Overhaul outlined for tarnished Libor
Oversight of the London interbank offered rate will be handed to Britain's financial regulator under proposals designed to revive confidence in a benchmark tarnished by scandal.
The British Bankers' Association should be stripped of the responsibility for managing the rate and other organisations invited to replace it, Financial Services Authority managing director Martin Wheatley said yesterday.
More than 100 Libor rates tied to currencies and maturities where there is not enough trading data to set them properly should be scrapped, and a code of conduct, backed by criminal penalties, introduced for how lenders contributed to setting it, he said.
"Governance of Libor has completely failed," Wheatley said as he unveiled a report on the future of Libor. "This problem has been exacerbated by a lack of regulation and a comprehensive mechanism to punish those who manipulate the system."
Wheatley began his review at the request of Chancellor of the Exchequer George Osborne after Barclays, Britain's second-biggest lender, paid a record £290 million (HK$3.65 billion) fine in June for manipulating Libor, which is used to set rates for more than US$300 trillion of securities.
The Financial Services Authority should receive greater powers to vet bankers who contribute to the rate, according to Wheatley.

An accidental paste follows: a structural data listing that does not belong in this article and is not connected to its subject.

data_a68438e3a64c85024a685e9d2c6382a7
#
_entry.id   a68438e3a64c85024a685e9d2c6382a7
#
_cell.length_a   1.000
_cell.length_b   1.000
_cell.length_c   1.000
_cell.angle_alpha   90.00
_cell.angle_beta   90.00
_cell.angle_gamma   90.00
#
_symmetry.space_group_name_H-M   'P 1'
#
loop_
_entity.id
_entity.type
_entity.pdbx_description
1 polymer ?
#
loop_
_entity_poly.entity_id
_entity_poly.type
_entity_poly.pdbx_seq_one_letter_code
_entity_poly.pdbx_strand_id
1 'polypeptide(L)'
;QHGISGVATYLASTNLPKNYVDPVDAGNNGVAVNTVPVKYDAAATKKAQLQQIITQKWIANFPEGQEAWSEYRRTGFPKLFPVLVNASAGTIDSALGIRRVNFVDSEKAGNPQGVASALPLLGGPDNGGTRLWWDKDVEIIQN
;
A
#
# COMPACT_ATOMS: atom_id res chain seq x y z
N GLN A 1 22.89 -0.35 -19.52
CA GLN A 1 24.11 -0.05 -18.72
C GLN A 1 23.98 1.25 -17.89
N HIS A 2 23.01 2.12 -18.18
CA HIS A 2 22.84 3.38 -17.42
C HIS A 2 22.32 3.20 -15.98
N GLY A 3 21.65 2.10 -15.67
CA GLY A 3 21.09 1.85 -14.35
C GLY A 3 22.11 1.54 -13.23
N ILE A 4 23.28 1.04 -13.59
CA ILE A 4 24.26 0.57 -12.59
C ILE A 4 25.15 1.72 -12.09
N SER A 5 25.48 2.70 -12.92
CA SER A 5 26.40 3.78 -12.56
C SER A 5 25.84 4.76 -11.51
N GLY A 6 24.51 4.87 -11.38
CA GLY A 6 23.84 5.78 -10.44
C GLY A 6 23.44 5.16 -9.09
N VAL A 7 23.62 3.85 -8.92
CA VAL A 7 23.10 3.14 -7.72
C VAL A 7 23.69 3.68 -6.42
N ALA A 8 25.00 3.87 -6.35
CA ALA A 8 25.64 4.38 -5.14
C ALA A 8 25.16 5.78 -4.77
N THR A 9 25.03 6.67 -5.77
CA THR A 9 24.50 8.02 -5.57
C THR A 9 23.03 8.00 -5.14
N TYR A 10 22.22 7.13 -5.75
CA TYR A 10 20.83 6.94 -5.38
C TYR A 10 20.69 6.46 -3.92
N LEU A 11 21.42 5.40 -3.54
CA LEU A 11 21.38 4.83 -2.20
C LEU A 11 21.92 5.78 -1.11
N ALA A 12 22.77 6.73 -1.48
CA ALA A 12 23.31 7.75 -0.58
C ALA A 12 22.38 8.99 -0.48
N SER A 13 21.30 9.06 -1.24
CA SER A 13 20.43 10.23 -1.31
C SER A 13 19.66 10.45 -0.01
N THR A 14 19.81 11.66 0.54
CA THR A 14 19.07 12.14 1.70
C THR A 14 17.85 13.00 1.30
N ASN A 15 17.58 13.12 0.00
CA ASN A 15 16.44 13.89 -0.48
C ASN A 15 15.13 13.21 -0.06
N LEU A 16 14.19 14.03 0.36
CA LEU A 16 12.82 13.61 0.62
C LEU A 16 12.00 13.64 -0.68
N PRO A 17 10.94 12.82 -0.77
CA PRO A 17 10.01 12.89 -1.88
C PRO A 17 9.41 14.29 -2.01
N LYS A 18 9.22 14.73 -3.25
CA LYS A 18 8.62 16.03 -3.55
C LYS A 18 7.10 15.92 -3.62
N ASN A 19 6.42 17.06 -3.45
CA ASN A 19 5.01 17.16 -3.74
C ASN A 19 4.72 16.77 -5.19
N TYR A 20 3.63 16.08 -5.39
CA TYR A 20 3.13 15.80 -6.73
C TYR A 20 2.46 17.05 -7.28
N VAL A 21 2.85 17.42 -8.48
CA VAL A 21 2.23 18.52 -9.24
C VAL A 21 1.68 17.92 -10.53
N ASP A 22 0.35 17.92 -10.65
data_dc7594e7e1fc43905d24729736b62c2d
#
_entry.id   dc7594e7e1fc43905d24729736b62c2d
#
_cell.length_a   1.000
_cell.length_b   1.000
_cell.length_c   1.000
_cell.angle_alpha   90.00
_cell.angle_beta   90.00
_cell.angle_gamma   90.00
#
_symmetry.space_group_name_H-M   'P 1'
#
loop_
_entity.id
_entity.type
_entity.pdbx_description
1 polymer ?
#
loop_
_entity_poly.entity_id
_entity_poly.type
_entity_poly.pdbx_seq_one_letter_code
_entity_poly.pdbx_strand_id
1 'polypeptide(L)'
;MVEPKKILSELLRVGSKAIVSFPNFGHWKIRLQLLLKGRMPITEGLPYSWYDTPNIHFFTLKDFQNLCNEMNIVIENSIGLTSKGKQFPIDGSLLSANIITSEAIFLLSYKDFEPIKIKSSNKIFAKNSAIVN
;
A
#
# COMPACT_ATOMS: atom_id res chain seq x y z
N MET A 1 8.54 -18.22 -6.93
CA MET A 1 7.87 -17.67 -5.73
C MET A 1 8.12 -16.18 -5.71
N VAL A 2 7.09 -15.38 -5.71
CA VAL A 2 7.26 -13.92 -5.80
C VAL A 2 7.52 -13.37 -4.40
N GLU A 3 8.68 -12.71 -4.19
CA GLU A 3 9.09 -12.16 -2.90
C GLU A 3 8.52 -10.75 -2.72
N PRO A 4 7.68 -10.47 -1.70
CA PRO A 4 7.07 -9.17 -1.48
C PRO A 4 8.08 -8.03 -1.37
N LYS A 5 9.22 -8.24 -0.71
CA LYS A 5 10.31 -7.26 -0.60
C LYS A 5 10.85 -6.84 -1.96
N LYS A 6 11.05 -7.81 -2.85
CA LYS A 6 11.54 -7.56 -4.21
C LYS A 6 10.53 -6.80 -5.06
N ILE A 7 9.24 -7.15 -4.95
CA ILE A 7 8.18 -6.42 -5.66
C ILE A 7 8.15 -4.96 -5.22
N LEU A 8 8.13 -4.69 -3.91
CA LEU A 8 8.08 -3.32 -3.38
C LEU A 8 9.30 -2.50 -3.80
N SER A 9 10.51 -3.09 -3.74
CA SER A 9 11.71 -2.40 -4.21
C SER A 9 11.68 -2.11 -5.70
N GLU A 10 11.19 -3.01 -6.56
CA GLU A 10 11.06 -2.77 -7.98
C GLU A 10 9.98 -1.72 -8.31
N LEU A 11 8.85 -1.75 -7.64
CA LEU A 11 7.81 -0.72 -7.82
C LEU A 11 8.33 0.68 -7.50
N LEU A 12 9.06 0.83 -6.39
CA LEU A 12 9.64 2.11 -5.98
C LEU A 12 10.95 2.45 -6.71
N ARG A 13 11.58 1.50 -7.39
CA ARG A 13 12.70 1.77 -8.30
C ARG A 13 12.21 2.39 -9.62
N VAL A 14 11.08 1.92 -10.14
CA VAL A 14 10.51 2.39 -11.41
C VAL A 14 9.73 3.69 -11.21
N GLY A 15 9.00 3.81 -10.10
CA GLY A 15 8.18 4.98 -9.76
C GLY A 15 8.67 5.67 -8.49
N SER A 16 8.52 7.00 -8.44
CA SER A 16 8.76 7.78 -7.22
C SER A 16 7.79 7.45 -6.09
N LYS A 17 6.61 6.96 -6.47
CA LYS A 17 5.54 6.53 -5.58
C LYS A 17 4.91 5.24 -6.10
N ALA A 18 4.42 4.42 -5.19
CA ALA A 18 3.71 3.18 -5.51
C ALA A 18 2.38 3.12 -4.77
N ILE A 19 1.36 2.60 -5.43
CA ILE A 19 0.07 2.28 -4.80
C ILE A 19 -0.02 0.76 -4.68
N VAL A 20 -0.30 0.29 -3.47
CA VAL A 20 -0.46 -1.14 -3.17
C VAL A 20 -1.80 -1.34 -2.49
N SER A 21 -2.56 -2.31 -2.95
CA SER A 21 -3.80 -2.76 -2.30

He stopped short of advocating scrapping Libor, saying that would be too disruptive to borrowers whose existing contracts referenced the rate.
"Repealing Libor was just not an option," said Simon Maughan, a banking analyst at Olivetree Securities. "He's done the right thing here.
"Improve it, make it based on real transaction costs, get rid of some of the currencies, that seems like a sensible approach."
Libor is calculated by a poll carried out daily by Thomson Reuters on behalf of the bankers association that asks firms to estimate how much it would cost to borrow from each other for different periods and in different currencies.
Wheatley said the authority would encourage more banks to submit quotes as part of the revamp.
The number of Libor reference rates should be cut to 20 from 150 within a year by phasing out currencies and maturities in which trading was thin, he said.
The "first priority" of Libor's new administrator would be to create a code of conduct for rate submitters, with specific guidelines that the submissions be corroborated by trade data.
Financial Secretary to the Treasury Greg Clark said the report was "very sound" and the government would try to introduce the required changes early next year.